Issue 11, July 17, 2017

Oak Skeletonizer

High infestations of oak skeletonizer are being reported from southern Illinois and Missouri. This insect is known to feed on many species of oak and chestnut and is common in low numbers on pin oak and red oak in southern Illinois, but in this case shingle oak is primarily affected.

Oak skeletonizer damage to shingle oak.

Oak skeletonizer caterpillars eat through the lower leaf epidermis and consume the mesophyll, leaving the upper epidermis intact. Initially, damaged leaves appear whitish, but soon the exposed epidermis cells die and turn brown.

Oak skeletonizer leaf damage.

The green to yellow slender larvae pupate on the leaves, forming white, ribbed, slender, silk cocoons about one-eighth inch long. There are two generations per year. The first generation is just ending so another generation will occur within the next few weeks.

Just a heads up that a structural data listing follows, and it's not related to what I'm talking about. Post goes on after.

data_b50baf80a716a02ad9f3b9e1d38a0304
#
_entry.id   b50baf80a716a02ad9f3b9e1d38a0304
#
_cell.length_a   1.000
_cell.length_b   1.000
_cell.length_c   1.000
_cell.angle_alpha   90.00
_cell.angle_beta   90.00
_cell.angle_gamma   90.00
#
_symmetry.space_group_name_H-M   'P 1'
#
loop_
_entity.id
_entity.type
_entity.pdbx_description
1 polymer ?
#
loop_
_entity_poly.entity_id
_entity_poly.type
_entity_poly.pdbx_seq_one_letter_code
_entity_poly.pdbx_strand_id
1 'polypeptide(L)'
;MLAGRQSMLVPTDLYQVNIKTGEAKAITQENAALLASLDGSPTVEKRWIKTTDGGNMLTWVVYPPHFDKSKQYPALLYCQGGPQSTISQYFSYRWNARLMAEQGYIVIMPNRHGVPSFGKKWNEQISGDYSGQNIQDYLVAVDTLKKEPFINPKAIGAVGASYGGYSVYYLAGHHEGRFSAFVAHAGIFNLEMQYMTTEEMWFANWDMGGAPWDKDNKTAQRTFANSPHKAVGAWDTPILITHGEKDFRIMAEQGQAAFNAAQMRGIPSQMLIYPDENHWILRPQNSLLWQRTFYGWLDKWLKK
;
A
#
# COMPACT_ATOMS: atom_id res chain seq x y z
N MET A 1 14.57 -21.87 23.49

Oak seletonizer larva and damage.

There is a high rate of parasitism in this species, so the second generation may not be all that noticeable. It is common to find parasitic wasp cocoons on leaves damaged by oak skeletonizer. They are one-eighth inch long, smooth, oval, white cocoons with indistinct brown to black markings. They are more obvious than oak skeletonizer cocoons and are commonly submitted for identification.

Although the damage is obvious, control efforts are usually not warranted. Severe damage like this in the spring will likely reduce growth this year, but a healthy tree should be able to survive without serious health impact. Aesthetic injury is severe for landscape trees, but infestations are so sporadic and the larvae so small, that scouting is difficult and preventative treatments are not warranted. If necessary, these insects are susceptible to insecticides labeled for foliar caterpillars on oak. (Phil Nixon)

Phil Nixon

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